Launching a new art
gallery is never an easy undertaking, especially when the space is dedicated to presenting offbeat, genre-bending artists and musicians. But since 21Grand opened last July, the downtown Oakland "live art gallery" has turned into a vital outpost for Bay Area's creative arts scene, with monthlong exhibits and regular gigs by adventurous performers of all stripes."I got tired of driving over the bridge to see the shows I wanted," explains Sarah Lockhart, one of 21Grand's three founding programmers and a survivor the venue's stormy first year. "I thought it would great to present the kind of art we go to see in the city, right here in our own backyard."
THE ART OF CONFLICT
It turns out that attracting audiences and artists hasn't been 21Grand's biggest challenge. Within months of opening, the gallery became the center of a convoluted war of attrition over the terms of its lease. Erstwhile landlord Stephen Kramer, who runs the computer business next door and holds the lease for the entire building, has sought to take over the space.
Allegations of drug dealing, harassment, and bad-faith negotiating have flown back and forth. Things got so hostile that the 21Grand folks took out a restraining order against Kramer (though it will be contested at a hearing on Friday). Kramer's attorney, James Reed, acknowledges that a part-time employee of Kramer's was recently arrested on the premises for possession of methamphetamine, and that there have been people living at commercially zoned 19 Grand--though he says Kramer has been trying to have them evicted.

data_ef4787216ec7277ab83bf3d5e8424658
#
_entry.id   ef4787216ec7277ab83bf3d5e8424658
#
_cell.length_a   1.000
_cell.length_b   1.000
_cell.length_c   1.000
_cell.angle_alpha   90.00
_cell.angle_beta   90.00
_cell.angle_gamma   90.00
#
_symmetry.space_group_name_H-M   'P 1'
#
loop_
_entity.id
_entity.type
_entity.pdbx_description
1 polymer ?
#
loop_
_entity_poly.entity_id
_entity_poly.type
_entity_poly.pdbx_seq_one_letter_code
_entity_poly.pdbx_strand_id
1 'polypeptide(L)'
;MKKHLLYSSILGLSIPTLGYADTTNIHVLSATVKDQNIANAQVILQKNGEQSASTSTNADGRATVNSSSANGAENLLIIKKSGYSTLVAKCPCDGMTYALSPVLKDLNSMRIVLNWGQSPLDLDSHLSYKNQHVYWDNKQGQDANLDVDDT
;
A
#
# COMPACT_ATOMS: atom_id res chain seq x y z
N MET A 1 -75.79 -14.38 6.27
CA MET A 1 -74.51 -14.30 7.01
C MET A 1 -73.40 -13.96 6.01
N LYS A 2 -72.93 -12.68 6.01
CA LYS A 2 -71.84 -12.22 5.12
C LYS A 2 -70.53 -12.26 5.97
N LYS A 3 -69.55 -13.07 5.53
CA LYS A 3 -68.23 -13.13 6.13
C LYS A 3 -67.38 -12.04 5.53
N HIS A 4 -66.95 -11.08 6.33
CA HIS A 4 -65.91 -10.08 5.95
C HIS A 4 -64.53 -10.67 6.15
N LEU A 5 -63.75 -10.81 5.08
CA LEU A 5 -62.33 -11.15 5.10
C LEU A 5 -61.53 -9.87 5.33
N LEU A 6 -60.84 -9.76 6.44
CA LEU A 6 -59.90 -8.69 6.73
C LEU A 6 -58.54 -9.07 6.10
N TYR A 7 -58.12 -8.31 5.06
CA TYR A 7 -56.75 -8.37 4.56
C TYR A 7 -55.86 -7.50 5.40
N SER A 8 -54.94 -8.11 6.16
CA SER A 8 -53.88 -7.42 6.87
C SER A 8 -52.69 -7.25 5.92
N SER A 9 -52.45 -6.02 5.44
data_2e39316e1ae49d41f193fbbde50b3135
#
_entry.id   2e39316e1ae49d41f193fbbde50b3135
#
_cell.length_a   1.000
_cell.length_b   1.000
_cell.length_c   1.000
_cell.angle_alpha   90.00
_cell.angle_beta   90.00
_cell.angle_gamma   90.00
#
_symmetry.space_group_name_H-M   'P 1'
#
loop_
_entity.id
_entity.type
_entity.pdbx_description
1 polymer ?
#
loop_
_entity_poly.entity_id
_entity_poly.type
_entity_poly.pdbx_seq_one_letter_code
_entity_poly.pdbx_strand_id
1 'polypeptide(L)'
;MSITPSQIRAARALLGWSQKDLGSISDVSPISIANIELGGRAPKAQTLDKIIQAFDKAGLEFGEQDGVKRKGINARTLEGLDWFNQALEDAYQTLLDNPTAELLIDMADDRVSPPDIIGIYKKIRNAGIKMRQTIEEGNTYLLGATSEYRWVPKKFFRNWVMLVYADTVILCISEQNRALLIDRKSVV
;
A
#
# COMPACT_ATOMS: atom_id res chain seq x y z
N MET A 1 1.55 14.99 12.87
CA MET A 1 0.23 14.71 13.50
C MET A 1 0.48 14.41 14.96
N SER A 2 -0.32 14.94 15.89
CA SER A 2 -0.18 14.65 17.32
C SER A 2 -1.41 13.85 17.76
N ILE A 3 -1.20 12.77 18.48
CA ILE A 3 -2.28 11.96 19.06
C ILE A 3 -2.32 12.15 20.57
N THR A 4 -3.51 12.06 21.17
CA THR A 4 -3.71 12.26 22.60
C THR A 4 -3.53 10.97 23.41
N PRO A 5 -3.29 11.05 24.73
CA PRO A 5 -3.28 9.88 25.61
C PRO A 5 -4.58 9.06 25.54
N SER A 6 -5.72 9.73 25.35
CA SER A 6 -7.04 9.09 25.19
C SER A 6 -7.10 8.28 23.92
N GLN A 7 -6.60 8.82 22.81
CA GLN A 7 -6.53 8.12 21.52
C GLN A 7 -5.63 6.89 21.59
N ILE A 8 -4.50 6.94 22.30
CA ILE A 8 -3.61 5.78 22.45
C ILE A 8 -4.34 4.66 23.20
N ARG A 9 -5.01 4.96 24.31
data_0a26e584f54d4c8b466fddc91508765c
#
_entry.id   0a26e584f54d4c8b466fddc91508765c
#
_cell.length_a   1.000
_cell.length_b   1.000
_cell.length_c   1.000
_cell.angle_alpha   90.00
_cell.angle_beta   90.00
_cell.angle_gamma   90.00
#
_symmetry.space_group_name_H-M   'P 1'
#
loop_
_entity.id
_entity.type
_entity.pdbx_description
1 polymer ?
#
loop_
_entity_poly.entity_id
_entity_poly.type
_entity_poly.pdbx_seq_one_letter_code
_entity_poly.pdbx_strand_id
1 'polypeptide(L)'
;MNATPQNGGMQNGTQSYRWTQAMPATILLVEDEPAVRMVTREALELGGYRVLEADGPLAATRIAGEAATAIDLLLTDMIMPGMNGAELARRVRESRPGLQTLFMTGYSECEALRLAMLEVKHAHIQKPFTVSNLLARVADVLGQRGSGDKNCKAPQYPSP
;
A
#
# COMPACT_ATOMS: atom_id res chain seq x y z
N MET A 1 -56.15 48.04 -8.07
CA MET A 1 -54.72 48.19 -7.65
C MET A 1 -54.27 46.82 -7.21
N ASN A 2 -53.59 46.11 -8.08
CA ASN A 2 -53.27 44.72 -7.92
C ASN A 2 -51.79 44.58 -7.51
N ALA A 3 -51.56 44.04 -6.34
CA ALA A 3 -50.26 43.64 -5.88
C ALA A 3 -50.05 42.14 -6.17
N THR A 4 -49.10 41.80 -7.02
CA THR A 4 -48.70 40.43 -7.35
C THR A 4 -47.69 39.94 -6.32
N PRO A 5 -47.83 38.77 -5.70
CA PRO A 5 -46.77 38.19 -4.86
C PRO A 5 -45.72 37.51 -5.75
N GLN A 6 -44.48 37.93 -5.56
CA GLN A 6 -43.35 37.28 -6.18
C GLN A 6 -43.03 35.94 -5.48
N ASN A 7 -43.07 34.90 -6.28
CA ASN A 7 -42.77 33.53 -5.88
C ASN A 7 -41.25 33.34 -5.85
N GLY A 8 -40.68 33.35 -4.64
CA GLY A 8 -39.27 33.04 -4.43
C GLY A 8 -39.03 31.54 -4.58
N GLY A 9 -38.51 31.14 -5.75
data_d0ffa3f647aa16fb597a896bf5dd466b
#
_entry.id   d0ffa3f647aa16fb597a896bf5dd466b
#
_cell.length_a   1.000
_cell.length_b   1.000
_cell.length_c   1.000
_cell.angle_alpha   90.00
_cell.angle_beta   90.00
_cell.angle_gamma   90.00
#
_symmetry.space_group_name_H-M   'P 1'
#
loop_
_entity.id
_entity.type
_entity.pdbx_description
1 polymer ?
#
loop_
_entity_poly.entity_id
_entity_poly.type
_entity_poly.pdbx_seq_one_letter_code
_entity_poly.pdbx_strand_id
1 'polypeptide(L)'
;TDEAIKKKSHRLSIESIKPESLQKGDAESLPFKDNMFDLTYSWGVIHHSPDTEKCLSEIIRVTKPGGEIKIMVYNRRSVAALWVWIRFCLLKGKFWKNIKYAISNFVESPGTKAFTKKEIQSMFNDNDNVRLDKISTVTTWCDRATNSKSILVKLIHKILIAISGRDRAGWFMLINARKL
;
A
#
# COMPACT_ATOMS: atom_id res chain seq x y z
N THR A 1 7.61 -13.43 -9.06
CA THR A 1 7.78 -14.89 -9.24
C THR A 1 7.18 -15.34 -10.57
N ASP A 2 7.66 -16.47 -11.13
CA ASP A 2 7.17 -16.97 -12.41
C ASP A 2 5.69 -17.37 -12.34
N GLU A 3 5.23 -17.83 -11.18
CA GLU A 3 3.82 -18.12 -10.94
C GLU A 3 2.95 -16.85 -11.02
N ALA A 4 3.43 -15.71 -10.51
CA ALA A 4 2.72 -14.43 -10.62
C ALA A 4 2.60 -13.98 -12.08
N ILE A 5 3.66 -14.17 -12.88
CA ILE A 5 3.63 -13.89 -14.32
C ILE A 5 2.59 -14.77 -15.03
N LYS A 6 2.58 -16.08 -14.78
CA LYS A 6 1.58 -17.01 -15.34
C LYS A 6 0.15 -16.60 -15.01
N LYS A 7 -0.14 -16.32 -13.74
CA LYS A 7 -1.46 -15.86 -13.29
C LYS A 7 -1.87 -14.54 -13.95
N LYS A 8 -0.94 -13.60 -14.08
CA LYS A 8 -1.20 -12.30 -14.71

"The case would be amusing if it wasn't so sad," says William Simpich, the attorney representing 21Grand. "The only thing that's unique about this dispute is that Kramer's so badly behaved. It's an outrageous situation. My clients are exactly the kind of tenants you want in a neighborhood."
The building, which housed the Meni-Keddi Music School for almost four decades, is owned by the Iowa City-based Scanlon Trust and managed by longtime Oakland realtor Heath Angelo Jr. He leased the building to Kramer last September, and said he tried to mediate the dispute, but gave up when the lawyers stepped in. "The whole damn thing is a tempest in a teapot, a clash of egos," Angelo says. "Kramer is in the right, though he's not the easiest guy to get along with."
Without a lease of three years or longer, it's unlikely 21Grand can receive the kinds of grants with which it can expand its programming. Lockhart and her collaborators Cera Beyer and Darren Jenkins have continued to run the gallery while fighting eviction, becoming something of a cause célèbre among artists painfully aware of how few venues are committed to presenting cutting-edge work.
The performance community marshals its forces on Saturday for a progressive benefit concert that moves back and forth between 21Grand and the Stork Club. The featured artists include tenor saxophonist Phillip Greenlief; human beatbox Yuri Lane; "Salane and Friends," a one-woman band featuring accordion, keyboard, and noisemakers; the machine-art ensemble Peoplehater; the brooding Americana quintet Jepor Heysh; and the ambient pop band Stratford Four, among other acts. The funds raised will help underwrite 21Grand's legal battle.
"We've talked about turning the space upstairs into artist studios and using it during the day to have music lessons," says Jenkins. "The end product is that we'd like to set up a nonprofit institution that would survive long after we moved on. But instead of dealing with that paperwork, we're dealing with all this other paperwork just to stay open."
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